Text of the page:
The headwaters of the Santee-Cooper lakes are at the convergence of the Wateree and Congaree rivers, where they empty into Sparkleberry Swamp. The 16,000 acres of flooded, moss-covered cypress trees welcome anglers, then envelope them as water seems to stretch endlessly in all directions.
Many hunters in South Carolina lease land to hunt. Clubs or partnerships are formed in order to pool resources to lease, manage and hunt properties. Many times, the properties belong to owners or larger organizations who have invested in the land for the purpose of growing and selling trees — most often pine trees.
Your car gets a regular tune-up, and if you’re musically inclined, so do your piano and guitar. You tune up your shootin’ iron before every season, so why not the business end of your archery equipment, the broadheads that tip your arrows?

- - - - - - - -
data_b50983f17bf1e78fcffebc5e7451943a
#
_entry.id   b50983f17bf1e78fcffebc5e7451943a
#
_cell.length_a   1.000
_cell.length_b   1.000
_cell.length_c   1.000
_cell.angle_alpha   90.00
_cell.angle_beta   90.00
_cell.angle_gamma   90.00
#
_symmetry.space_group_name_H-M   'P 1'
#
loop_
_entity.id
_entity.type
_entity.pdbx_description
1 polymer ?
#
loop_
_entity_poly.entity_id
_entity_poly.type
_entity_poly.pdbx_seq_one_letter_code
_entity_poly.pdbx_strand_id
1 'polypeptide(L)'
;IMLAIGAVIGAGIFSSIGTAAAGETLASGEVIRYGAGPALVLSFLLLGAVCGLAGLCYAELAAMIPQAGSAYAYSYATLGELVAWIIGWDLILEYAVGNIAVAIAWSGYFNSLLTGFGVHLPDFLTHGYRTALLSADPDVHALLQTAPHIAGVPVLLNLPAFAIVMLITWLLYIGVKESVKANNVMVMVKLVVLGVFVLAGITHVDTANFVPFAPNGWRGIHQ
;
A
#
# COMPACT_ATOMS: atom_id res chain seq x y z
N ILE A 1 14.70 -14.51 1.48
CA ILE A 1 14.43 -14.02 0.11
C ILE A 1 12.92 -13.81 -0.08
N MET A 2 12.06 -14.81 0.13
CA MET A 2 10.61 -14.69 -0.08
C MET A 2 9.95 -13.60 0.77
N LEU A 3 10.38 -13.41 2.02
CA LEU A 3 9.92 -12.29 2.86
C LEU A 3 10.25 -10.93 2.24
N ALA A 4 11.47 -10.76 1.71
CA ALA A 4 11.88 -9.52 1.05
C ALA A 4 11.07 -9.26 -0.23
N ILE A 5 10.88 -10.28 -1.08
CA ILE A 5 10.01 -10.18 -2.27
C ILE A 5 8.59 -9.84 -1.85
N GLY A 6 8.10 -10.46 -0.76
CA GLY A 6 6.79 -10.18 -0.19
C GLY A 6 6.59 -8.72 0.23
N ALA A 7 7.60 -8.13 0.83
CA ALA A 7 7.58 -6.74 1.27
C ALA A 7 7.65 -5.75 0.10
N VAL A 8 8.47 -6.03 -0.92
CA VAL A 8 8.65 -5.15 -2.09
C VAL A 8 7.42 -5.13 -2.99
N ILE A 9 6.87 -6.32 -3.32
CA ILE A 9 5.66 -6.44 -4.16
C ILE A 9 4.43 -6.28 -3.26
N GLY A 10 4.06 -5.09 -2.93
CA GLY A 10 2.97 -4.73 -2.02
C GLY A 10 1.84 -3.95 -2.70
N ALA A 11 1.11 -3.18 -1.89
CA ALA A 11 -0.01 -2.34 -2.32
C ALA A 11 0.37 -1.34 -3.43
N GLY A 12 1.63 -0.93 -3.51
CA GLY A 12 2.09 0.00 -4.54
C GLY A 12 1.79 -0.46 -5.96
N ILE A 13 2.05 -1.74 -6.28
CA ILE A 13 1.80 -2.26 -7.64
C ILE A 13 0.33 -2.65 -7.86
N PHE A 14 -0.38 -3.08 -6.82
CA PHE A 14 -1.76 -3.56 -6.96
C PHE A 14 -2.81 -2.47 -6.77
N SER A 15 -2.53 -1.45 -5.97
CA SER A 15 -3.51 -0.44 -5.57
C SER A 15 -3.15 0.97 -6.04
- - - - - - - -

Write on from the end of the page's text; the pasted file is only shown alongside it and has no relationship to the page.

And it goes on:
As the summer sun resets towards its fall position, redfish are in transition up and down South Carolina’s coast as forage species begin to relocate. And the Wando River, which begins and ends within Charleston County’s borders, supports a massive shrimp population that fires up the feisty reds that call it home. Beginning this month and continuing into the fall, anglers can home in on the Wando River for their redfish fix.
Deer season kicks off this month, and hunters in every corner of the Palmetto State take to the woods and fields in search of nice bucks.